“Petitioner is a woman. It is true that the allegation against the petitioner is serious. The bail application is to be heard in detail. But there is no allegation in this case that the petitioner left India after knowing about the registration of this case. Moreover, ADGP also has not seriously opposed granting interim bail to the petitioner.”  

 Therefore, the Court granted interim bail to the petitioner with the direction that in the event of arrest, the petitioner shall be released on bail on executing a bond of Rs.25,000 with two solvent sureties for the like sum. Additionally, the Court clarified that the Investigating officer is free to interrogate the petitioner for the purpose of investigation.  

[Anu Mathew v. State of Kerala, 2022 SCC OnLine Ker 3372, decided on 27-06-2022] 


Appearance by: 

For the Petitioner: M/S E.D. George and Linu G. Nath, Advocates  

For the Respondent: Public Prosecutor  


Kamini Sharma, Editorial Assistant has put this report together

 

Bombay High Court
Case BriefsHigh Courts

Bombay High Court: Bharati Dangre, J. rejected an anticipatory bail application which was filed apprehending arrest for the offences punishable under Sections 376(2)(n), 376(2)(h) and 417 of the Penal Code, 1860.

The complainant who is 22-year-old girl who was briefly acquainted with the applicant along with her friend had visited residential premises of a third friend and the applicant was alleged to have committed forcible sexual intercourse with her. She alleged that when she opposed, he expressed that he likes her and, in any case, he was going to marry her. Thereafter, on multiple occasions, the act was repeated. The complainant conceived and was found to be carrying six weeks’ pregnancy, she informed the applicant, but he refused to take up any responsibility and on the other hand, attributed her a bad character and alleged that she was in relationship with some other person.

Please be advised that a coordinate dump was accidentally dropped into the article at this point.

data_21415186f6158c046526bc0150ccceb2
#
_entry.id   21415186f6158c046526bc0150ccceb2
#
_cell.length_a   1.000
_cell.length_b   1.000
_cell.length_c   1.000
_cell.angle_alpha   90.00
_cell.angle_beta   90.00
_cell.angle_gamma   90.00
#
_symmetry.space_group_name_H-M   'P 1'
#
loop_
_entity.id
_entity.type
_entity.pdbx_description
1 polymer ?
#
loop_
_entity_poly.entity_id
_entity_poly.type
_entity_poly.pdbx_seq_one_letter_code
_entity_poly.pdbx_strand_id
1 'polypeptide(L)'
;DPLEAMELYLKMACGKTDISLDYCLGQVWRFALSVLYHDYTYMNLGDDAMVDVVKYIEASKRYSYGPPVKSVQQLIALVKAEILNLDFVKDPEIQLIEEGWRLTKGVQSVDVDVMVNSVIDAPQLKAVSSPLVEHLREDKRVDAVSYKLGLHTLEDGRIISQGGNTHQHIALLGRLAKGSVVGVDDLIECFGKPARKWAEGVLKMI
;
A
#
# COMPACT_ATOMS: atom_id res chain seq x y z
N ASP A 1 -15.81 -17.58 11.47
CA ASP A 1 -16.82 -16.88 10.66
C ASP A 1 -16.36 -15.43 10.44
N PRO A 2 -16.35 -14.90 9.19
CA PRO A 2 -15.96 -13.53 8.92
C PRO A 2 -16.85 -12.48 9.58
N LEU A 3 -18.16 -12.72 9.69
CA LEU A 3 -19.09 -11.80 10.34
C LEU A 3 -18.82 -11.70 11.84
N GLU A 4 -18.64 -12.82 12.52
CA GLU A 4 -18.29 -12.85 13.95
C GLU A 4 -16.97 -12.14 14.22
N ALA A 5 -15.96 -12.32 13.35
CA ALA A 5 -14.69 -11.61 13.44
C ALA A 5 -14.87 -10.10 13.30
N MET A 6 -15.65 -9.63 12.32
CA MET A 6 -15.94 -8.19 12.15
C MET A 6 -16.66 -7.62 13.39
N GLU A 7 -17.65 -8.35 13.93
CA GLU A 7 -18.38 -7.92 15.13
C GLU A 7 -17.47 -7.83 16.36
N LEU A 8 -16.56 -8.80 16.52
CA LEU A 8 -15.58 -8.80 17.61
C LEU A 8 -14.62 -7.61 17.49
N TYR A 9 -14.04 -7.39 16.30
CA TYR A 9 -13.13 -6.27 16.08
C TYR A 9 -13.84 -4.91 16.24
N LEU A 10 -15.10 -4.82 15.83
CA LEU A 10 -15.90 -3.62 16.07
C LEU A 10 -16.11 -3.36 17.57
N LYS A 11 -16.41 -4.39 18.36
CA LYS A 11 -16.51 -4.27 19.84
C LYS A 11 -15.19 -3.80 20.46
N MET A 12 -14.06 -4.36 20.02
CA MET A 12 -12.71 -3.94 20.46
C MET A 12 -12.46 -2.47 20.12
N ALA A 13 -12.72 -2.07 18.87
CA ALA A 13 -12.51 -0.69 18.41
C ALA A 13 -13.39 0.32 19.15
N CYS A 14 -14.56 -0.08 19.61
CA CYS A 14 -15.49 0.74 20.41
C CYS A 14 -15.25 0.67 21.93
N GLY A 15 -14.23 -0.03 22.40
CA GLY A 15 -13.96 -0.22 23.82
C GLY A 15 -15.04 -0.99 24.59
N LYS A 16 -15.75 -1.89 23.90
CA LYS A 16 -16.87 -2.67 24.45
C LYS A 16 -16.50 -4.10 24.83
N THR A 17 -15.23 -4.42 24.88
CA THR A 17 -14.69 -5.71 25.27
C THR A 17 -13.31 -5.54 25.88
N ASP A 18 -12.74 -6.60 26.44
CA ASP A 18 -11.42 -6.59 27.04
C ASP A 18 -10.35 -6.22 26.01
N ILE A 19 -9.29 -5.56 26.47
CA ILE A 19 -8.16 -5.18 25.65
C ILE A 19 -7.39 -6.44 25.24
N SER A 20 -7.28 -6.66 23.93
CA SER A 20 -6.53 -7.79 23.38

The Court observed that reading of the complaint revealed that the girl, who is major, developed a liking for the applicant, but her version as far as the sexual relationship was concerned, is that she gave her consent, since the applicant gave a promise of marriage. However, when the girl conceived, the applicant attributed infidelity, but once again committed forcible sexual intercourse with her on the last date as mentioned in the complaint.